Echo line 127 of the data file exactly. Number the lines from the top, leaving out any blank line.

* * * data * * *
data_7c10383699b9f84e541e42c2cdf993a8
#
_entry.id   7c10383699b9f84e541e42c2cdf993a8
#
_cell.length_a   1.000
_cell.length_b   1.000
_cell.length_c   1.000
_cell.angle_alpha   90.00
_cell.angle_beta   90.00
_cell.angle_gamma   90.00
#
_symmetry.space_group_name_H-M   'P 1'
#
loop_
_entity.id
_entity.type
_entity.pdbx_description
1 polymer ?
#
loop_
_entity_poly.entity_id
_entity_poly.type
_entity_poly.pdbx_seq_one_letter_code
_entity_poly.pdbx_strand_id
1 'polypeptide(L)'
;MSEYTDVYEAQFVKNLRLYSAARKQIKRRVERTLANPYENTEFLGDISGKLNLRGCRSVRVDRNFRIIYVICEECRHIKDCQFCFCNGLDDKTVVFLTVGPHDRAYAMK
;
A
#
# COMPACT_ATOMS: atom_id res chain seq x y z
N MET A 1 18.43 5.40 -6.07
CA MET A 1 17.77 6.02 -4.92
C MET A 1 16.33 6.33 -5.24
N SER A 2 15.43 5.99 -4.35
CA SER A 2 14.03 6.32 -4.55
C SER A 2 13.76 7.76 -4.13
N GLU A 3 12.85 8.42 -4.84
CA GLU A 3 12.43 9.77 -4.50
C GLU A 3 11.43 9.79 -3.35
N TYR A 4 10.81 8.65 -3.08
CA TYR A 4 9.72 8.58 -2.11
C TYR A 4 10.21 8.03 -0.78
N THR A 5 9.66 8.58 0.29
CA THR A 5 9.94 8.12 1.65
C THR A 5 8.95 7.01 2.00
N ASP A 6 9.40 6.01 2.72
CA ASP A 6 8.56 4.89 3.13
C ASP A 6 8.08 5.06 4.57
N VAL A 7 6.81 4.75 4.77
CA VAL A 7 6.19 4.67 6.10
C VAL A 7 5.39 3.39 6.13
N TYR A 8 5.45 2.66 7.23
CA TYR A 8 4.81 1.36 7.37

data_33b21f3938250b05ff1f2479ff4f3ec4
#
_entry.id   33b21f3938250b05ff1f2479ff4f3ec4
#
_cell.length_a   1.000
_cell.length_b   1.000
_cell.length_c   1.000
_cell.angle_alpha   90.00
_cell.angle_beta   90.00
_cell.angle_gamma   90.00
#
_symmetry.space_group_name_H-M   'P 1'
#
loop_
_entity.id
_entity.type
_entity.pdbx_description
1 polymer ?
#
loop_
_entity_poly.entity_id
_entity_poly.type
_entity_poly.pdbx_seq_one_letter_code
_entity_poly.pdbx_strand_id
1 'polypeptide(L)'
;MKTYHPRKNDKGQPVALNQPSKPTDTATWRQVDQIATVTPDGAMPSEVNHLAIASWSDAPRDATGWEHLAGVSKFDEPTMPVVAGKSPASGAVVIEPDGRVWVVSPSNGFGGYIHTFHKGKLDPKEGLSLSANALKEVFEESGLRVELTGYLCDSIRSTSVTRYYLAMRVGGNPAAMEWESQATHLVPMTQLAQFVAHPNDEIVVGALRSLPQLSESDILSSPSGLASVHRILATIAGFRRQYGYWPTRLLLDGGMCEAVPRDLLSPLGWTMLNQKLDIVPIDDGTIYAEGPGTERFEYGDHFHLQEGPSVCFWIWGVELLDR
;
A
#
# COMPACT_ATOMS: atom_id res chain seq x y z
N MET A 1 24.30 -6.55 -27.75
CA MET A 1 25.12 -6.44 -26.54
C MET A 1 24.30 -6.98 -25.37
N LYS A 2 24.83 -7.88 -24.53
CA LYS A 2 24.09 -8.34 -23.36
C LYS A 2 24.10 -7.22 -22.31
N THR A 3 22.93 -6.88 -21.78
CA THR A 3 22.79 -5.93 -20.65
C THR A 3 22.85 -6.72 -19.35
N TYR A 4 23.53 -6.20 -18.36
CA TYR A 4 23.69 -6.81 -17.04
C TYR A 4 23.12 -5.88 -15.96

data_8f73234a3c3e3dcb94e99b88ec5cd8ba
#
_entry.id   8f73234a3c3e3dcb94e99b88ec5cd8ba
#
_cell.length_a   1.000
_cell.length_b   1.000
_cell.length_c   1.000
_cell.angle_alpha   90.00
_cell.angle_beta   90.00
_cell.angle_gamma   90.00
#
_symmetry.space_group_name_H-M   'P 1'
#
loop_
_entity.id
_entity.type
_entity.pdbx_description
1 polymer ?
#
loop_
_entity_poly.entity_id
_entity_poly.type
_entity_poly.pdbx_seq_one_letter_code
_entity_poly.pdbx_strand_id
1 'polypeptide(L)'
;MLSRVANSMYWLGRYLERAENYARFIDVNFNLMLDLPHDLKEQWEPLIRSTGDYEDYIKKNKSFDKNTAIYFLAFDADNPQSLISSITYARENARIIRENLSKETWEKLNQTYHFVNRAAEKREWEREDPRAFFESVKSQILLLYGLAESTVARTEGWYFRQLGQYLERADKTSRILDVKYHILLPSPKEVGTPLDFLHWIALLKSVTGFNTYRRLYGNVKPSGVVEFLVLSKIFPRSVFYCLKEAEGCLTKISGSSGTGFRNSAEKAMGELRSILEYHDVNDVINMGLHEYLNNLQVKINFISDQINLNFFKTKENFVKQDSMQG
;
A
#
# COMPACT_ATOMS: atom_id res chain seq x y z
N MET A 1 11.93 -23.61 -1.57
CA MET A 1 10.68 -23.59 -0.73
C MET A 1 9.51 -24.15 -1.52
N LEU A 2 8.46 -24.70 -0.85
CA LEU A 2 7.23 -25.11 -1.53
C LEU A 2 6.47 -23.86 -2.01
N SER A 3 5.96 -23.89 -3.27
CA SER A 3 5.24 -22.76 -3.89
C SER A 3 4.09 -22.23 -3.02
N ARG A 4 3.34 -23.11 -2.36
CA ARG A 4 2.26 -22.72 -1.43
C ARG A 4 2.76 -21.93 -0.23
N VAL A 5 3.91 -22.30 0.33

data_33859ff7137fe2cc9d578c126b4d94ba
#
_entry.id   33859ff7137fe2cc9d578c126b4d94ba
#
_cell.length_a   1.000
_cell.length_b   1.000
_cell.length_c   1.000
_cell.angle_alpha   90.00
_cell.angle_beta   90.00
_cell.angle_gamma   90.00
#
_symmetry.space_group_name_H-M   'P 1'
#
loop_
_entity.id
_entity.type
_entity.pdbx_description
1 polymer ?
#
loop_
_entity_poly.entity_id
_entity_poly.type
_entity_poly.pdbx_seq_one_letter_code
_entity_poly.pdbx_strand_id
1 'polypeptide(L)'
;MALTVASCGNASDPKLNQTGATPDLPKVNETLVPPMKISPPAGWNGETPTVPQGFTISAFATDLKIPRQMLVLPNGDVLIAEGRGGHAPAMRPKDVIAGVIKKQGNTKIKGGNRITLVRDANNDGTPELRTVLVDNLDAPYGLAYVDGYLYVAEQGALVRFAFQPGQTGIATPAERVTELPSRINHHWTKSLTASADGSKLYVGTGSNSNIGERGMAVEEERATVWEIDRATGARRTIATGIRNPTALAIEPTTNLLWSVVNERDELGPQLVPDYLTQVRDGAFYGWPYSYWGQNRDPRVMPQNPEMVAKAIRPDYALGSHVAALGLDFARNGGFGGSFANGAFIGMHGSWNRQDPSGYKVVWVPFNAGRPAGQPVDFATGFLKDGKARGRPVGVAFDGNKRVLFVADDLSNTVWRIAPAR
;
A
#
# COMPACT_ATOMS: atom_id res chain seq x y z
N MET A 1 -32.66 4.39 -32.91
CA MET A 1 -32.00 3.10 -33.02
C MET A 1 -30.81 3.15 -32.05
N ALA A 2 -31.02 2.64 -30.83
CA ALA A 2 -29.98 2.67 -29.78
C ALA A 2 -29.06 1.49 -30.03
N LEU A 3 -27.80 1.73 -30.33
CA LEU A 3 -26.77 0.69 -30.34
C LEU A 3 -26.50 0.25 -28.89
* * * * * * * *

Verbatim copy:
CA MET A 1 10.68 -23.59 -0.73